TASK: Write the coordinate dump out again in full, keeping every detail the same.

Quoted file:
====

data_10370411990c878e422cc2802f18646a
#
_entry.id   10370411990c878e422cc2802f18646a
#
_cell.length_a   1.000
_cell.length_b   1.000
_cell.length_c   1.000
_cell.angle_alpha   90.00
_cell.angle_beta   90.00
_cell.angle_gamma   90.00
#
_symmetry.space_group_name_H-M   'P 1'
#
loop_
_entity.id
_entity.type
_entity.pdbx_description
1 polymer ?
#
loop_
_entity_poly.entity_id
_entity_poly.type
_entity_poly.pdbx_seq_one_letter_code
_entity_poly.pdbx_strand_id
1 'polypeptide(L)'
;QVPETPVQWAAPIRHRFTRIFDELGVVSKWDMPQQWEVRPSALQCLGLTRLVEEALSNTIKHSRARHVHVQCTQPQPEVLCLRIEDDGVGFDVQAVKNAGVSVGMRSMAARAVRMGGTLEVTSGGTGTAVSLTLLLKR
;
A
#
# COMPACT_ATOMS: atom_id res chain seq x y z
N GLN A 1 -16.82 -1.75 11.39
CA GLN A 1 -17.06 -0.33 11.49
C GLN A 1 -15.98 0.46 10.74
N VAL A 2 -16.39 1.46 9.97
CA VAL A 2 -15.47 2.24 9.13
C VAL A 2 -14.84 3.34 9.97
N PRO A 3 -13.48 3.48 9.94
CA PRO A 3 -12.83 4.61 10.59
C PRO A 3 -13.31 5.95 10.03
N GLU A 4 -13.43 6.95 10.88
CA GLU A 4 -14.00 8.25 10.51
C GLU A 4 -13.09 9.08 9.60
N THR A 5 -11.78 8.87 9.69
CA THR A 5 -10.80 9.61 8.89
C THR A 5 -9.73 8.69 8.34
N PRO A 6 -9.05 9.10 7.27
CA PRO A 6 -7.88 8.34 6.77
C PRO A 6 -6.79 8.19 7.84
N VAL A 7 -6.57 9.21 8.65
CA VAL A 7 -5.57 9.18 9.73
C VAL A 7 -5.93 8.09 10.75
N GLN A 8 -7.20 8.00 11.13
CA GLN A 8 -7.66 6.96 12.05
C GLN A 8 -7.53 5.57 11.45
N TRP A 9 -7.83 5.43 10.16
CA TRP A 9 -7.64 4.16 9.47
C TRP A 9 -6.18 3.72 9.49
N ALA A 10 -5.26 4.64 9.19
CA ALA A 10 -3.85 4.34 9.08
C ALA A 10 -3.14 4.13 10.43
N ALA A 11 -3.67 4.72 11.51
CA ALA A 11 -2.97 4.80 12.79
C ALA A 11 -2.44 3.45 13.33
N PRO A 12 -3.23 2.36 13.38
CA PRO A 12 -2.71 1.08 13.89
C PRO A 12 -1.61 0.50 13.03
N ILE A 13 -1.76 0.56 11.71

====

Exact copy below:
data_10370411990c878e422cc2802f18646a
#
_entry.id   10370411990c878e422cc2802f18646a
#
_cell.length_a   1.000
_cell.length_b   1.000
_cell.length_c   1.000
_cell.angle_alpha   90.00
_cell.angle_beta   90.00
_cell.angle_gamma   90.00
#
_symmetry.space_group_name_H-M   'P 1'
#
loop_
_entity.id
_entity.type
_entity.pdbx_description
1 polymer ?
#
loop_
_entity_poly.entity_id
_entity_poly.type
_entity_poly.pdbx_seq_one_letter_code
_entity_poly.pdbx_strand_id
1 'polypeptide(L)'
;QVPETPVQWAAPIRHRFTRIFDELGVVSKWDMPQQWEVRPSALQCLGLTRLVEEALSNTIKHSRARHVHVQCTQPQPEVLCLRIEDDGVGFDVQAVKNAGVSVGMRSMAARAVRMGGTLEVTSGGTGTAVSLTLLLKR
;
A
#
# COMPACT_ATOMS: atom_id res chain seq x y z
N GLN A 1 -16.82 -1.75 11.39
CA GLN A 1 -17.06 -0.33 11.49
C GLN A 1 -15.98 0.46 10.74
N VAL A 2 -16.39 1.46 9.97
CA VAL A 2 -15.47 2.24 9.13
C VAL A 2 -14.84 3.34 9.97
N PRO A 3 -13.48 3.48 9.94
CA PRO A 3 -12.83 4.61 10.59
C PRO A 3 -13.31 5.95 10.03
N GLU A 4 -13.43 6.95 10.88
CA GLU A 4 -14.00 8.25 10.51
C GLU A 4 -13.09 9.08 9.60
N THR A 5 -11.78 8.87 9.69
CA THR A 5 -10.80 9.61 8.89
C THR A 5 -9.73 8.69 8.34
N PRO A 6 -9.05 9.10 7.27
CA PRO A 6 -7.88 8.34 6.77
C PRO A 6 -6.79 8.19 7.84
N VAL A 7 -6.57 9.21 8.65
CA VAL A 7 -5.57 9.18 9.73
C VAL A 7 -5.93 8.09 10.75
N GLN A 8 -7.20 8.00 11.13
CA GLN A 8 -7.66 6.96 12.05
C GLN A 8 -7.53 5.57 11.45
N TRP A 9 -7.83 5.43 10.16
CA TRP A 9 -7.64 4.16 9.47
C TRP A 9 -6.18 3.72 9.49
N ALA A 10 -5.26 4.64 9.19
CA ALA A 10 -3.85 4.34 9.08
C ALA A 10 -3.14 4.13 10.43
N ALA A 11 -3.67 4.72 11.51
CA ALA A 11 -2.97 4.80 12.79
C ALA A 11 -2.44 3.45 13.33
N PRO A 12 -3.23 2.36 13.38
CA PRO A 12 -2.71 1.08 13.89
C PRO A 12 -1.61 0.50 13.03
N ILE A 13 -1.76 0.56 11.71